Ukraine is Open for Business
Since 1989 Poland’s GDP has doubled, an economic feat often dubbed “The Polish Miracle.” Using that blueprint, Ukraine is positioning itself to recreate and even surpass the meteoric success of Poland and the Baltic States.
Ukraine is extremely anxious to catch up with the European Union. Which is excellent news for savvy foreign investors looking for undervalued world markets on the brink of astonishing success.
Several factors indicate that the smart money is on sharp upward-growth trends in Ukraine over the next few years.
A Workforce in Waiting
Ukraine is a populous country of over 45 million people. It also boasts a highly educated population, with an over 98% literacy rate and 70% of Ukrainians with secondary education or higher.
In addition, Ukrainian education has given its workforce one of the highest levels of English proficiency in post-Soviet countries.
The untapped potential of the Ukrainian workforce also includes the distinct advantage of an educational system intensely focused on technical disciplines.
Ukraine produces over 130,000 engineers and about 16,000 IT graduates each year. Ukraine is home to the largest IT engineering force in Central and Eastern Europe.
Access to the Ukrainian workforce is also currently being offered at a significant discount as the past devaluation of the Hryvnia has made Ukraine one of the lowest-cost production platforms in the world.
That means labor costs, along with raw materials and other production costs, have declined very significantly in terms of U.S. dollars and other strong foreign currencies.
Location, Location, Location
Geographically, Ukraine is extremely well-positioned on the global marketplace.
Goods that would usually take over 40 days to arrive via shipping container from Asia can reach the trade hubs of the European Union in a mere two-days from Ukraine.
Competitive industries demanding short supply chains and fast production cycles, such as textiles, apparel, and footwear, are especially likely to find Ukraine’s geographical position a powerful contributing factor for a successful operation.
Indeed, Ukraine’s geographical position at the intersection between Europe and Asia positions the country ideally to become a major global service, manufacturing and trading hub in its own right.
Ukraine’s unique geographical advantage combined with its low labor costs cause some economists to refer to it as “China on the Europe border.”
The Lower Cost of Doing Business
In addition to workforce and location advantages, the cost of doing business in Ukraine is significantly lower than its closest competitors.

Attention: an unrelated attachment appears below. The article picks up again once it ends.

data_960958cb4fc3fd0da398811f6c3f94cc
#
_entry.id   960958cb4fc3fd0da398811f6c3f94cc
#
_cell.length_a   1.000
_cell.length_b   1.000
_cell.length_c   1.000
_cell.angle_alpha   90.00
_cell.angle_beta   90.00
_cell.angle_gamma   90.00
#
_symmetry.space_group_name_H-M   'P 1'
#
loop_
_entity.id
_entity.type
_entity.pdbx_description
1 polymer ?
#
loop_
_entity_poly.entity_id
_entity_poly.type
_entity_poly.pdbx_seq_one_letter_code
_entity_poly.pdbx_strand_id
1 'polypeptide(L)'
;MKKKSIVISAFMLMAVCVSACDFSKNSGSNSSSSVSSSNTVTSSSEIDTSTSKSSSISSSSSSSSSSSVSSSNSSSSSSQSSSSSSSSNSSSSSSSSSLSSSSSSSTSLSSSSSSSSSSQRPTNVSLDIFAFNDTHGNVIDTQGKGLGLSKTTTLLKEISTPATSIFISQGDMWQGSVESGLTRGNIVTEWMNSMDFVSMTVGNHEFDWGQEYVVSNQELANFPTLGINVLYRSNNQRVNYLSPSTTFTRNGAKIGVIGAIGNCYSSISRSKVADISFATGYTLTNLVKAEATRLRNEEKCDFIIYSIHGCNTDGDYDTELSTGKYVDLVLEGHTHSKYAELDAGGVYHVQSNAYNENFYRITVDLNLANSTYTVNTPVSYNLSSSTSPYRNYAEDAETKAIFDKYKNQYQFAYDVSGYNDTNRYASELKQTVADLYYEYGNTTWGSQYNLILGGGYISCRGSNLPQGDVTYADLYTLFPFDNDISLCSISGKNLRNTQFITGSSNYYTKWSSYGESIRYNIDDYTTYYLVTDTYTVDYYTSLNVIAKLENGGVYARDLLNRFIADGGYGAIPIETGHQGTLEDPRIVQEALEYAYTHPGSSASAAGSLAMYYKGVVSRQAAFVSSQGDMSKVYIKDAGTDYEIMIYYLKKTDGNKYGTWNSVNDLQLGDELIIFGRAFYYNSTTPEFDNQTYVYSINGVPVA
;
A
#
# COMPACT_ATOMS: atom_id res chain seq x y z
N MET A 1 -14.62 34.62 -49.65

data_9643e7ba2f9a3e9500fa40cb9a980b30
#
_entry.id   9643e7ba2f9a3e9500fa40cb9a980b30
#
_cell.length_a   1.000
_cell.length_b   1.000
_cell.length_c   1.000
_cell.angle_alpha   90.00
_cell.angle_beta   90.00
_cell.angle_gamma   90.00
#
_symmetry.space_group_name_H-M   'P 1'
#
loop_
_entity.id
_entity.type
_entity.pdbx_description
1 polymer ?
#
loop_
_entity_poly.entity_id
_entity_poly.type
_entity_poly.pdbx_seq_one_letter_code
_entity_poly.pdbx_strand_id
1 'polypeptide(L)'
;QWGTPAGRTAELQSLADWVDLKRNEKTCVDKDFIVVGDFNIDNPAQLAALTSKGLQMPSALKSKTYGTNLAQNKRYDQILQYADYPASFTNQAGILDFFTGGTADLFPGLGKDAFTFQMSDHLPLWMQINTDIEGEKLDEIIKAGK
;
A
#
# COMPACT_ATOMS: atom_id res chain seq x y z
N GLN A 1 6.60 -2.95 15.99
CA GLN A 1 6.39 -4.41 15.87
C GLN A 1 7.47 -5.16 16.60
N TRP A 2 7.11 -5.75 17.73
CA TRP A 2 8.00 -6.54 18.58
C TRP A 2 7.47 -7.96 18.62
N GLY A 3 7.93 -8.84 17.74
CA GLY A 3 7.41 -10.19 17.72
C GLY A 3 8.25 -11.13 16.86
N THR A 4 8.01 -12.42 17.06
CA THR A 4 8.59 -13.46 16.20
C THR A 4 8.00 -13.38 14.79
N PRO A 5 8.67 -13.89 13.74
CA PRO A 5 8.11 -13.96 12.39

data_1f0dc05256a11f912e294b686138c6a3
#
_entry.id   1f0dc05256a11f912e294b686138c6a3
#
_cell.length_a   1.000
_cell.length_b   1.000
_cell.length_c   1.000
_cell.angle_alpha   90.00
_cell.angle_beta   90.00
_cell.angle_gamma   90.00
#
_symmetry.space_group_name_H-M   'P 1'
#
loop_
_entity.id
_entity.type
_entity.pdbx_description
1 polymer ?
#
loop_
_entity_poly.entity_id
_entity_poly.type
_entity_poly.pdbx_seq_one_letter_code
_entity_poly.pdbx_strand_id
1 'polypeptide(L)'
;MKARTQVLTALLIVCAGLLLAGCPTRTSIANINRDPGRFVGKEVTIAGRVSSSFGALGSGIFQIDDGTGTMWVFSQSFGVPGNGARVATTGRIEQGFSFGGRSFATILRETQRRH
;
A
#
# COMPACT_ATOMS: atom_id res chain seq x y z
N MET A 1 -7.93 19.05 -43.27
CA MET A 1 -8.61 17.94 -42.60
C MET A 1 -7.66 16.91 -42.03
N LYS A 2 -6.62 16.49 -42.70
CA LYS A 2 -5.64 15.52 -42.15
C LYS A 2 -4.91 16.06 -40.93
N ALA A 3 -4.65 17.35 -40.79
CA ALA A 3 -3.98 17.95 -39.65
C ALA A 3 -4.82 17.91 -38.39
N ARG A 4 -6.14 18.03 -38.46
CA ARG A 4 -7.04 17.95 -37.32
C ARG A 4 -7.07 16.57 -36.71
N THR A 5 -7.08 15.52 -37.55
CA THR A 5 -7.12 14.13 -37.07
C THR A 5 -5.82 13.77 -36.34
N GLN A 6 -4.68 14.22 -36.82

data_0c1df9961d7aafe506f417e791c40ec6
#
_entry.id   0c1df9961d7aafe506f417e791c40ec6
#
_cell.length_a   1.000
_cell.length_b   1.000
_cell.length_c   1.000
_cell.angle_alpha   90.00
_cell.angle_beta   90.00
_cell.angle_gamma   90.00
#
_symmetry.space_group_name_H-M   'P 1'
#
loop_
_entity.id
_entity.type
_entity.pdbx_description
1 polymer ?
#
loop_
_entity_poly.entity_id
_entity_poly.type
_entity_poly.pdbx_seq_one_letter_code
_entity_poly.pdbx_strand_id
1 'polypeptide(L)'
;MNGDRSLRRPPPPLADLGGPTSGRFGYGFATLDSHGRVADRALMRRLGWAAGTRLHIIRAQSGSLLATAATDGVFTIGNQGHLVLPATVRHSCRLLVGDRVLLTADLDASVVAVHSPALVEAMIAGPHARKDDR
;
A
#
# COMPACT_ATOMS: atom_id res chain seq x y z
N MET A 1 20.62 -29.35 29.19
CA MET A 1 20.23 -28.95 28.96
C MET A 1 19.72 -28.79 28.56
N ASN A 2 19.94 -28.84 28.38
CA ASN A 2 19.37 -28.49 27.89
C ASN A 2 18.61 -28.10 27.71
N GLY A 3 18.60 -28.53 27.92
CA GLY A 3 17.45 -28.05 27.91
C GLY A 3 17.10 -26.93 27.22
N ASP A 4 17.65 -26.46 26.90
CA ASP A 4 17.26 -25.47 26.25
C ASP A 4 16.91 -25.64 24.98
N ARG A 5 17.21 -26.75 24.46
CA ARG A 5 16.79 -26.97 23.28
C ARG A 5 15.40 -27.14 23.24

Electricity and other commodity costs are significantly lower in Ukraine: 25% less than neighboring Poland and the Czech Republic, and 37% lower than Slovakia.
Infrastructure is key for a manufacturing hub to sustain a large export-based economy. Ukraine has almost 170,000 km of roadways, 22,000 km of railways, 13 seaports and 20 passenger airports.
Attractive Entry Valuations
Ukraine needs capital to renew and expand its industries. Banks in Ukraine are focused on improving balance sheets, resulting in interest rates for local currency debts of over 20%.
Demand is high for equity capital for operationally strong Ukrainian companies with healthy balance sheets, seeking outside investments to finance growth and development projects.
Increasing foreign direct investment is a key focus of the Ukrainian government and FDI has been steadily increasing every year.
An Upwards Trajectory
In spite of its tumultuous recent past, Ukraine’s economy is proving remarkably resilient. GDP growth is approaching the important milestone of 4% per year. The share of investment in the GDP is also trending upwards, approaching the 20% standard consistent with strong and sustainable economic growth.
Since anything over 25% is considered a booming economy, the economic future in Ukraine is looking more promising than ever.
Keeping Up with Huawei
The Chinese powerhouse Huawei is already reaping the benefits from tapping the economic potential in emerging Ukraine. Doing business there since 1998, Huawei Ukraine managed to increase smartphone sales by 30% in 2018. Considering that in 2017, smartphone sales only increased by 3%, this is quite a move.
Current market conditions in Ukraine have created substantial investment opportunities for both new entrants into the Ukrainian market and foreign investors already working in Ukraine.
There are still more opportunities on the horizon, as the Ukrainian government gradually moves to embrace more pro-business practices and enacts laws that protect the property rights of investors and the companies in which they are investing.
With Ukraine on the doorsteps of the European Union, there is also the likely possibility that, if it continues to embrace modern reforms, Ukraine will join the EU sometime in the next two decades.
When that happens, early investors who bet big on the emerging Ukrainian economy will certainly be glad they did.
If you're interested in writing for International Policy Digest - please send us an email via email@example.com